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The EditorsOctober 25, 2016
San Diego, California, USA - May 27, 2016: Hundreds of protesters gather in the Gaslamp area to display their thoughts about Donald Trump's presidential campaign at an anti-Trump demonstration. (iStock Photo)

Derek Black was royalty among U.S. white nationalists. His godfather, David Duke, is a former leader of the Ku Klux Klan, and his father founded one of the first white supremacist online forums, Stormfront. According to a profile in The Washington Post, at age 10, Mr. Black built a children’s version of the popular hate site; in high school, he hosted a radio show to promote the idea that immigration was leading to a white genocide. In the parlance of this year’s presidential contest, Derek Black would have fit comfortably in what Hillary Clinton called “the basket of deplorables.”

But the wunderkind of white pride did not take a victory lap when, in a speech about the alt-right this summer, Mrs. Clinton said Donald Trump was “helping a radical fringe take over the Republican Party.” Six years ago, Mr. Black enrolled at a small liberal arts school. He kept his racist views to himself and made some friends, including an immigrant from Peru and the only Orthodox Jew at the school.

When his internet alter ego was revealed in 2011, classmates felt betrayed and disgusted. But Matthew Stevenson decided ostracizing his friend would accomplish nothing; instead, he invited Mr. Black to Shabbat dinner. Over Friday meals and a contentious email thread, the Shabbat crew questioned and challenged Mr. Black, who reconsidered the views he was brought up with and formally renounced white nationalism in 2013.

Hate-hardened hearts are rarely won over in Twitter wars. But what Mr. Stevenson understood, and what our Catholic faith tells us, is that while some ideas—anti-Semitism and racism chief among them—are irredeemable, no person is beyond redemption.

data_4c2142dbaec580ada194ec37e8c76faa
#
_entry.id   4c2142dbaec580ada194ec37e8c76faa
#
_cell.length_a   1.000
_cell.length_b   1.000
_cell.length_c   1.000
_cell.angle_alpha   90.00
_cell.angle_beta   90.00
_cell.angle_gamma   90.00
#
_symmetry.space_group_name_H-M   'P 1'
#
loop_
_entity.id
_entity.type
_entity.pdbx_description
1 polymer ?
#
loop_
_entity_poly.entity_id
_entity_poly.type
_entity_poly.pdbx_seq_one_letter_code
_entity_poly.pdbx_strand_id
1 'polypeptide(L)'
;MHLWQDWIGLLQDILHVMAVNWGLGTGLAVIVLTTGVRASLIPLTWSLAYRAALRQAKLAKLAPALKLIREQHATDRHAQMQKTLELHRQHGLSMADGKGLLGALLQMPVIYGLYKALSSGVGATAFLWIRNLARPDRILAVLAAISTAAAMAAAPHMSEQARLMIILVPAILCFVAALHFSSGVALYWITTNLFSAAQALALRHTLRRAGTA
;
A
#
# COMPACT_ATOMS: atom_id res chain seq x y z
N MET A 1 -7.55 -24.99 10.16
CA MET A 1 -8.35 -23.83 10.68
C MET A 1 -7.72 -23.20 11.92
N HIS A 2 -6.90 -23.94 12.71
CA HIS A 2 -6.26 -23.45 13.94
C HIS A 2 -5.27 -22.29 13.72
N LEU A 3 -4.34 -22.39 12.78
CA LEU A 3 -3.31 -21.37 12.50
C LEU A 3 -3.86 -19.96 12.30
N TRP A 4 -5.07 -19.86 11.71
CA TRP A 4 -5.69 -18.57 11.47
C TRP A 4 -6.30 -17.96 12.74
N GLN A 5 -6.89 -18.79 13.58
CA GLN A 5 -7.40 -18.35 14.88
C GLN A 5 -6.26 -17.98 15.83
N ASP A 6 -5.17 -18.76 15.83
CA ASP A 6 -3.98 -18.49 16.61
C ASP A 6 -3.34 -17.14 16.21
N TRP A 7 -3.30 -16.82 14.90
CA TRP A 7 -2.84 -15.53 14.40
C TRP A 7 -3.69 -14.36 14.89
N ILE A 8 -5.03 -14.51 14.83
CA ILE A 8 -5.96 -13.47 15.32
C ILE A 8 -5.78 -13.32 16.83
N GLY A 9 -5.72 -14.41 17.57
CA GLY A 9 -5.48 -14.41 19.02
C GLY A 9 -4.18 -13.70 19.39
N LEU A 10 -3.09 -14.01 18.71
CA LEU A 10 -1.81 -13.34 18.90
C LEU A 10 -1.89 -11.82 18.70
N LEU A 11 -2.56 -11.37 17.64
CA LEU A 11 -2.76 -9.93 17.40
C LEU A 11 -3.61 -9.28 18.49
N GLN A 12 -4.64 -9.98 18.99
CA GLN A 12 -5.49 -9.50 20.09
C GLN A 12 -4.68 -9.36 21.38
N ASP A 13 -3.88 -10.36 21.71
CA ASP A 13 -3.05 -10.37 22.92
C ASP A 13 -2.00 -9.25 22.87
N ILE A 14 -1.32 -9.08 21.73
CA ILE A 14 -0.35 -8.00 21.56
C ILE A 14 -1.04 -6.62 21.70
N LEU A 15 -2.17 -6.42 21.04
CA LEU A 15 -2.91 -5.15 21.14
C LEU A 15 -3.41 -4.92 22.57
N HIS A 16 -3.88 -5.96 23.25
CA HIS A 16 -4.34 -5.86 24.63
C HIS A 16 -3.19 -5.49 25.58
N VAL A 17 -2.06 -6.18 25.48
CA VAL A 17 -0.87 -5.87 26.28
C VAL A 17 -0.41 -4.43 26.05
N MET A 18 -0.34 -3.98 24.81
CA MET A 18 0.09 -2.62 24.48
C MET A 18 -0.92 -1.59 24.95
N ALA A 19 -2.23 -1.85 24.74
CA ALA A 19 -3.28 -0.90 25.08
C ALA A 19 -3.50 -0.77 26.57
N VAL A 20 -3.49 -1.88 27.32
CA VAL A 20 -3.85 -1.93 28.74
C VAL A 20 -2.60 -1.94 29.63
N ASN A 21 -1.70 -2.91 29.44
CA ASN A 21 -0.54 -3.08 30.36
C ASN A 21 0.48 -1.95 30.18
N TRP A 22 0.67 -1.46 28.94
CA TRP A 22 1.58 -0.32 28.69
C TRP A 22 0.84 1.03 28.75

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JR Cosgrove
7 years 6 months ago
This is a pretty desperate attempt to try to connect Donald Trump with racism just as he is pointing out what true racism has caused in the US. I believe the editors should look at those who have caused the dysfunctionality in the Black community and then receive their votes as the greatest example of racism we have in the United States. And by the way I do not support Donald Trump.
Anne Chapman
7 years 6 months ago
How does one distinguish between "racism" and "bigotry"? In our country, racism has been primarily directed towards African Americans. Trump's bigotry has been primarily directed towards Latinos and Muslims. Is this bigotry towards those of different ethnic and religious backgrounds not racism? If not, is it less evil than racism? There are reasons the white supremecist groups, and the American Nazi party, have so strongly backed Trump and are working very hard to get out the vote for him. They see him as enmbodying their "values" - that America is for those descended from white Europeans. He has not renounced their support. I'm glad to know that you don't support Trump. No christian should support him. Everything he stands for represents a betrayal of christian teaching, and American values.